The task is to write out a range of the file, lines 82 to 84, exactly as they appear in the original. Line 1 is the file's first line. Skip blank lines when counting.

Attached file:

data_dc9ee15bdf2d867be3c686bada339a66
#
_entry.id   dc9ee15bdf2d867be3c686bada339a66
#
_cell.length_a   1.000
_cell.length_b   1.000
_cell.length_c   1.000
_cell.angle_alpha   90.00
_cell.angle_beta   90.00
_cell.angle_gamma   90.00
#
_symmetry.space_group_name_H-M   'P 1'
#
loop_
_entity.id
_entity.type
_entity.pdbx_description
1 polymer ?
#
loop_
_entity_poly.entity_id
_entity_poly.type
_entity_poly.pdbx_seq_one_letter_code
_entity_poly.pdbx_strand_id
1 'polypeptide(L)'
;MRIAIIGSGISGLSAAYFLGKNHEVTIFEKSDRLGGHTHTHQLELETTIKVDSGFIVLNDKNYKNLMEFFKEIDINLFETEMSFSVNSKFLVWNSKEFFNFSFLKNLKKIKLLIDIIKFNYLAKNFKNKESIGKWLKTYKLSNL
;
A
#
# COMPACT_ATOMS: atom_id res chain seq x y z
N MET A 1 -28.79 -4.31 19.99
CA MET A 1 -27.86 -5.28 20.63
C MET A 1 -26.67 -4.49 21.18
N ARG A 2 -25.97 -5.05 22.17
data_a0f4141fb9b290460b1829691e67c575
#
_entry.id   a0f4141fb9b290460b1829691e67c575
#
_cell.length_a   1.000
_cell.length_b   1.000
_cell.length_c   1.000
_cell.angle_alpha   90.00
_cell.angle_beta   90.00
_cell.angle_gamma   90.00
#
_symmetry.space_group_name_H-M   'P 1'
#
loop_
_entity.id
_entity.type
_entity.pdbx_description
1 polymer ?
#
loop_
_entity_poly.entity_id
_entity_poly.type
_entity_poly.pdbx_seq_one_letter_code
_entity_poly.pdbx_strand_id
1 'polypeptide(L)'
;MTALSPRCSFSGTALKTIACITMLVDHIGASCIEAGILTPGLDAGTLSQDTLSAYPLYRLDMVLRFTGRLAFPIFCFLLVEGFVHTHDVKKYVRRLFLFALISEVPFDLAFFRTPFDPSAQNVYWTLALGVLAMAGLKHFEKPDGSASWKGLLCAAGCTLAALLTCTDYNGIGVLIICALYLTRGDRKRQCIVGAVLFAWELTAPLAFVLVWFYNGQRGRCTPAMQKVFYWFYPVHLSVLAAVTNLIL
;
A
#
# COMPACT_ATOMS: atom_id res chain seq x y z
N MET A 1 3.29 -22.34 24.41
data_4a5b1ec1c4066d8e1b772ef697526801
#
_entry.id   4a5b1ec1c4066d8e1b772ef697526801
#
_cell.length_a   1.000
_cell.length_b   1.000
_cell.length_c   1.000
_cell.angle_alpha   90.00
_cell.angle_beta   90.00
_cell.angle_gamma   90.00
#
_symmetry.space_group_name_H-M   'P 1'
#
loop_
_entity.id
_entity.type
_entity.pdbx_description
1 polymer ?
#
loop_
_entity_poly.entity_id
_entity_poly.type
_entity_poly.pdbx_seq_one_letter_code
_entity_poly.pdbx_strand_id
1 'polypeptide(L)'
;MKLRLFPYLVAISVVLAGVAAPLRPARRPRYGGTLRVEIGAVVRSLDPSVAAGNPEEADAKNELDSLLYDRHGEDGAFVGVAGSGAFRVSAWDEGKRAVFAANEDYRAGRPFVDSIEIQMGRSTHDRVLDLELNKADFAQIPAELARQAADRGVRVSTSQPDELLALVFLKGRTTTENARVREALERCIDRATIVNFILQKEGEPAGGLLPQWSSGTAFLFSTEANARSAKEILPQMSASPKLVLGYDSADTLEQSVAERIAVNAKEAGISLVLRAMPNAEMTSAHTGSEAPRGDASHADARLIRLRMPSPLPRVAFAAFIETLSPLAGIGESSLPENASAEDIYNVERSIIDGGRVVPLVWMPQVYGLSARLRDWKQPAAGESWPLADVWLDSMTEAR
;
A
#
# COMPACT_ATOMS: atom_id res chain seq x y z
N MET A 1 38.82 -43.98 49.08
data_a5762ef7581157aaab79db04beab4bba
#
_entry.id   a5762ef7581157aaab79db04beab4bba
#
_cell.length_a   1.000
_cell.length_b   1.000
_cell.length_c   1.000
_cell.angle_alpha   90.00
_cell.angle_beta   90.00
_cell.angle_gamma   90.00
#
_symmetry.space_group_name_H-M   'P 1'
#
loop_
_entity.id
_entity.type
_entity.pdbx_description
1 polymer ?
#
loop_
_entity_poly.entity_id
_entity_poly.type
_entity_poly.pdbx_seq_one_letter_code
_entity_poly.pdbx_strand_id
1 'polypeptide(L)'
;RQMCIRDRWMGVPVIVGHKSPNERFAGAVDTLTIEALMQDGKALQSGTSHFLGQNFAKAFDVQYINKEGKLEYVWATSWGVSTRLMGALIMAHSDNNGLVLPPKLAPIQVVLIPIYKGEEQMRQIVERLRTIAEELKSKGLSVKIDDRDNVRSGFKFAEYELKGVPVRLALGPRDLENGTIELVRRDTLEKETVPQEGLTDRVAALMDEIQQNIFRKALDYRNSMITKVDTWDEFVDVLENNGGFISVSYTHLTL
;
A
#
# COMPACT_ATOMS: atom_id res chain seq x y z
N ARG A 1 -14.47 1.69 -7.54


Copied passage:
_entity.pdbx_description
1 polymer ?
#